Combining situated Cognitive Engineering with a novel testing method in a case study comparing two infusion pump interfaces

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Abstract

We validated the usability of a new infusion pump interface designed with a situated Cognitive Engineering approach by comparing it to a reference interface using a novel testing method employing repeated measurements and process measures, in addition to traditional outcome measures. The sample consisted of 25 nurses who performed eight critical tasks three times. Performance measures consisted of number and type of errors, deviations from a pre-established normative path solution, task completion times, number of keystrokes, mental effort and preferences in use. Results showed that interaction with the new interface resulted in 18% fewer errors, 90% fewer normative path deviations, 42% lower task completion times, 40% fewer keystrokes, 39% lower mental effort and 76% more subjective preferences in use. These outcomes suggest that within the scope of this case study, combining the situated Cognitive Engineering approach with a novel testing method addresses various shortcomings of earlier testing methods.
Original languageEnglish
Pages (from-to)16-26
JournalApplied ergonomics
Volume55
DOIs
Publication statusPublished - 2016

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Infusion Pumps
Pumps
engineering
Testing
Process Assessment (Health Care)
nurse
Nurses
Outcome Assessment (Health Care)
interaction
performance
time

Keywords

  • METIS-315370
  • IR-99157

Cite this

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title = "Combining situated Cognitive Engineering with a novel testing method in a case study comparing two infusion pump interfaces",
abstract = "We validated the usability of a new infusion pump interface designed with a situated Cognitive Engineering approach by comparing it to a reference interface using a novel testing method employing repeated measurements and process measures, in addition to traditional outcome measures. The sample consisted of 25 nurses who performed eight critical tasks three times. Performance measures consisted of number and type of errors, deviations from a pre-established normative path solution, task completion times, number of keystrokes, mental effort and preferences in use. Results showed that interaction with the new interface resulted in 18{\%} fewer errors, 90{\%} fewer normative path deviations, 42{\%} lower task completion times, 40{\%} fewer keystrokes, 39{\%} lower mental effort and 76{\%} more subjective preferences in use. These outcomes suggest that within the scope of this case study, combining the situated Cognitive Engineering approach with a novel testing method addresses various shortcomings of earlier testing methods.",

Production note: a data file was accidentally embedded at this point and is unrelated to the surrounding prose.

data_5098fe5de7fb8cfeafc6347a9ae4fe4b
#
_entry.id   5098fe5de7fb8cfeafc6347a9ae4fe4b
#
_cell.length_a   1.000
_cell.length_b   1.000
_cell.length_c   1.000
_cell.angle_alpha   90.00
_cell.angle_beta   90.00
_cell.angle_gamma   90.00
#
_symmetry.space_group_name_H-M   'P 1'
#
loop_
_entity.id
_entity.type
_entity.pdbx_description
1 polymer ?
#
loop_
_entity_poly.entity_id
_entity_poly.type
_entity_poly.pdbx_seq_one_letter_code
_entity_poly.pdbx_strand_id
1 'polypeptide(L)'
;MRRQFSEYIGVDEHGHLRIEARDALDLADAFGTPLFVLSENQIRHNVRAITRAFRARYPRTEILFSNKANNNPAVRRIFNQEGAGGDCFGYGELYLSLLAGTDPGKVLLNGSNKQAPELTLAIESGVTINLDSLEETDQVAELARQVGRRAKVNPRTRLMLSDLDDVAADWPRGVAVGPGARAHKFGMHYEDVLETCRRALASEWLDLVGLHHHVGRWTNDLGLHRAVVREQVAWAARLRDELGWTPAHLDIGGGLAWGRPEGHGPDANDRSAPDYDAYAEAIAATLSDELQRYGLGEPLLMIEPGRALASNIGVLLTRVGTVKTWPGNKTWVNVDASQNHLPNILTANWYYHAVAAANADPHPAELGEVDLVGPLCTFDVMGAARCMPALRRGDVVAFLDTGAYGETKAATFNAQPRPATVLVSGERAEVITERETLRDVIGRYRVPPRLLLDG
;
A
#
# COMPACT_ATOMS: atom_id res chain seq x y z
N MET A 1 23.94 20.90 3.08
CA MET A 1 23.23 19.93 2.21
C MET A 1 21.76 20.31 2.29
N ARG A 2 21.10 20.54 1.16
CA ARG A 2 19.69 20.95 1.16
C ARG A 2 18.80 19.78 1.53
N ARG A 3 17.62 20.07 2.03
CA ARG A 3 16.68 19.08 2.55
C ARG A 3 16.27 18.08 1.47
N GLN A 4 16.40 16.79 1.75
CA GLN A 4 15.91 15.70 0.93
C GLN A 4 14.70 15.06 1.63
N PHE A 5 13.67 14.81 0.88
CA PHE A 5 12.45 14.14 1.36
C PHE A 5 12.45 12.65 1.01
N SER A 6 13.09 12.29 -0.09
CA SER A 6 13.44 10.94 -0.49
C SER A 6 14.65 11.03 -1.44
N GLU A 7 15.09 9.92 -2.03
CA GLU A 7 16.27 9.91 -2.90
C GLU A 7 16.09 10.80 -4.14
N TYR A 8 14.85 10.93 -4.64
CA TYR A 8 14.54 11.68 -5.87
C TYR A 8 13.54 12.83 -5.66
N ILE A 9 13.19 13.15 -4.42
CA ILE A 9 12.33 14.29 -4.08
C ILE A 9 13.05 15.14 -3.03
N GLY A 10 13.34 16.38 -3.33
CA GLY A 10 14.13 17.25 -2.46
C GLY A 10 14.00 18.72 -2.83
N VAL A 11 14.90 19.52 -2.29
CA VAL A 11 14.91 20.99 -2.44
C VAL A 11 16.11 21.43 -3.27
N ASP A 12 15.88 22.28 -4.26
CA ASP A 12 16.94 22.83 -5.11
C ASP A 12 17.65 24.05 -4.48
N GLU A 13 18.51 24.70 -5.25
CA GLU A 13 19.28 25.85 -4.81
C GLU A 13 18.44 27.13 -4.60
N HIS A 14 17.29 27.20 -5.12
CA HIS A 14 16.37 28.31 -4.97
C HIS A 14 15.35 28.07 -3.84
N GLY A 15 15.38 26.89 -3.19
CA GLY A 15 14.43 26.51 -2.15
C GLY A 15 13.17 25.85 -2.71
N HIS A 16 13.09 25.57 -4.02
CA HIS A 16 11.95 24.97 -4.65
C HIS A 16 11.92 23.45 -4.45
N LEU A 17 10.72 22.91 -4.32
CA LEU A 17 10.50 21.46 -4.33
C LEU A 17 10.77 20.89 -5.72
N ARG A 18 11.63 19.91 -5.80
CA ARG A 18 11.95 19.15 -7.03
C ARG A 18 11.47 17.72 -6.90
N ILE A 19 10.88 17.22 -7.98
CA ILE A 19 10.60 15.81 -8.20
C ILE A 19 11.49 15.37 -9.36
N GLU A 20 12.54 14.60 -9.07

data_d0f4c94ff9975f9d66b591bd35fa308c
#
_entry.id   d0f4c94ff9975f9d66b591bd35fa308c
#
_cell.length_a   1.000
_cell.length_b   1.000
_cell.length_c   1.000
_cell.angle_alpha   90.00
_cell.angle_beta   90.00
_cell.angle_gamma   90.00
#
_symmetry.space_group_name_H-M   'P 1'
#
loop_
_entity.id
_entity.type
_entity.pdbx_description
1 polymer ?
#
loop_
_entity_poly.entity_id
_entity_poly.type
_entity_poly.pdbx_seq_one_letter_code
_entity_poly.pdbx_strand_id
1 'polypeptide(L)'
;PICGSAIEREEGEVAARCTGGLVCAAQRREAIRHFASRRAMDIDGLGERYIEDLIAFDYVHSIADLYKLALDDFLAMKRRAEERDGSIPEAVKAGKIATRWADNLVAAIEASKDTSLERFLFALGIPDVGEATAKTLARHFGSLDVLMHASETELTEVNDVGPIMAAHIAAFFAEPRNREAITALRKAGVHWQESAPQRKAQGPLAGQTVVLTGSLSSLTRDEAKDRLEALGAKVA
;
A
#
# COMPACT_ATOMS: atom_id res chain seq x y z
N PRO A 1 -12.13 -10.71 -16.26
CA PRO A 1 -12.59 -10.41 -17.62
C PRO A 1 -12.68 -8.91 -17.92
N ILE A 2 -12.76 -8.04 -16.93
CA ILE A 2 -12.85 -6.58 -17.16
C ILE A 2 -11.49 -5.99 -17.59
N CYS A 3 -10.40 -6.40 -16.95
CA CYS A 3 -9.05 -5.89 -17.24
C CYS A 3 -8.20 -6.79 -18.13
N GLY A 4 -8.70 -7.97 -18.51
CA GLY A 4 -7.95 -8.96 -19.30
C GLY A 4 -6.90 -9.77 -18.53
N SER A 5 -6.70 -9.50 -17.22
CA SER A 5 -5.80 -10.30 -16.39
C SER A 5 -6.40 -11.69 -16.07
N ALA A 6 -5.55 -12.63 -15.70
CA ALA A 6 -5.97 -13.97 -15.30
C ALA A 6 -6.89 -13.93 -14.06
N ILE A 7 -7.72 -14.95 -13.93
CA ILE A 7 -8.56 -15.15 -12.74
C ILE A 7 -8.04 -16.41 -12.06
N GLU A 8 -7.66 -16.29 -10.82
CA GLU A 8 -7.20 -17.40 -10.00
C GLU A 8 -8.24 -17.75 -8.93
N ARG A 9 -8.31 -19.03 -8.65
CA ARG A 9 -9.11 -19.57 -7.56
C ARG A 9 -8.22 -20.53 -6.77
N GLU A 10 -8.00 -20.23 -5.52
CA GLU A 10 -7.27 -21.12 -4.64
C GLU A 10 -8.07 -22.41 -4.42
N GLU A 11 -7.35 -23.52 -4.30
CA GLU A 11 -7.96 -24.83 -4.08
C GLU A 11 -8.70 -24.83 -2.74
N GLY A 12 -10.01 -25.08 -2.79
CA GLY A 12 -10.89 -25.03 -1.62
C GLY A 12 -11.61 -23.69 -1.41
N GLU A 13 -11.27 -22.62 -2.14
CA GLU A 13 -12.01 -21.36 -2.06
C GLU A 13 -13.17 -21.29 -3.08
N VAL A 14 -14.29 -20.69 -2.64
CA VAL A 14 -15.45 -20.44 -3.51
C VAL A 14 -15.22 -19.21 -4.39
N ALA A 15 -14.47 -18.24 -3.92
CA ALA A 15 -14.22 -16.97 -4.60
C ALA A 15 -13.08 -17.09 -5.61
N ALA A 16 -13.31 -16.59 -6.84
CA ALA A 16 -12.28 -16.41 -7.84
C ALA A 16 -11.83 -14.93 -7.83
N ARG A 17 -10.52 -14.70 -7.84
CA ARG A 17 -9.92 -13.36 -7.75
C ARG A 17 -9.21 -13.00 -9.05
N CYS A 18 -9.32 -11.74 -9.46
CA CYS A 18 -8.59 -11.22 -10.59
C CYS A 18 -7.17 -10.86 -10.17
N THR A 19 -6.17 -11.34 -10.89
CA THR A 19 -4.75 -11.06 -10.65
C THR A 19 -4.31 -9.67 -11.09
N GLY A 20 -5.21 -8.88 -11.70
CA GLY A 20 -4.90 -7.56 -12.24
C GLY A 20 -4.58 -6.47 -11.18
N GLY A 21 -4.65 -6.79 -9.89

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author = "R. Schnittker and Martin Schmettow and F. Verhoeven and Schraagen, {Johannes Martinus Cornelis}",
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Combining situated Cognitive Engineering with a novel testing method in a case study comparing two infusion pump interfaces. / Schnittker, R.; Schmettow, Martin; Verhoeven, F.; Schraagen, Johannes Martinus Cornelis.

In: Applied ergonomics, Vol. 55, 2016, p. 16-26.

Research output: Contribution to journalArticleAcademicpeer-review

TY - JOUR

T1 - Combining situated Cognitive Engineering with a novel testing method in a case study comparing two infusion pump interfaces

AU - Schnittker, R.

AU - Schmettow, Martin

AU - Verhoeven, F.

AU - Schraagen, Johannes Martinus Cornelis

PY - 2016

Y1 - 2016

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AB - We validated the usability of a new infusion pump interface designed with a situated Cognitive Engineering approach by comparing it to a reference interface using a novel testing method employing repeated measurements and process measures, in addition to traditional outcome measures. The sample consisted of 25 nurses who performed eight critical tasks three times. Performance measures consisted of number and type of errors, deviations from a pre-established normative path solution, task completion times, number of keystrokes, mental effort and preferences in use. Results showed that interaction with the new interface resulted in 18% fewer errors, 90% fewer normative path deviations, 42% lower task completion times, 40% fewer keystrokes, 39% lower mental effort and 76% more subjective preferences in use. These outcomes suggest that within the scope of this case study, combining the situated Cognitive Engineering approach with a novel testing method addresses various shortcomings of earlier testing methods.

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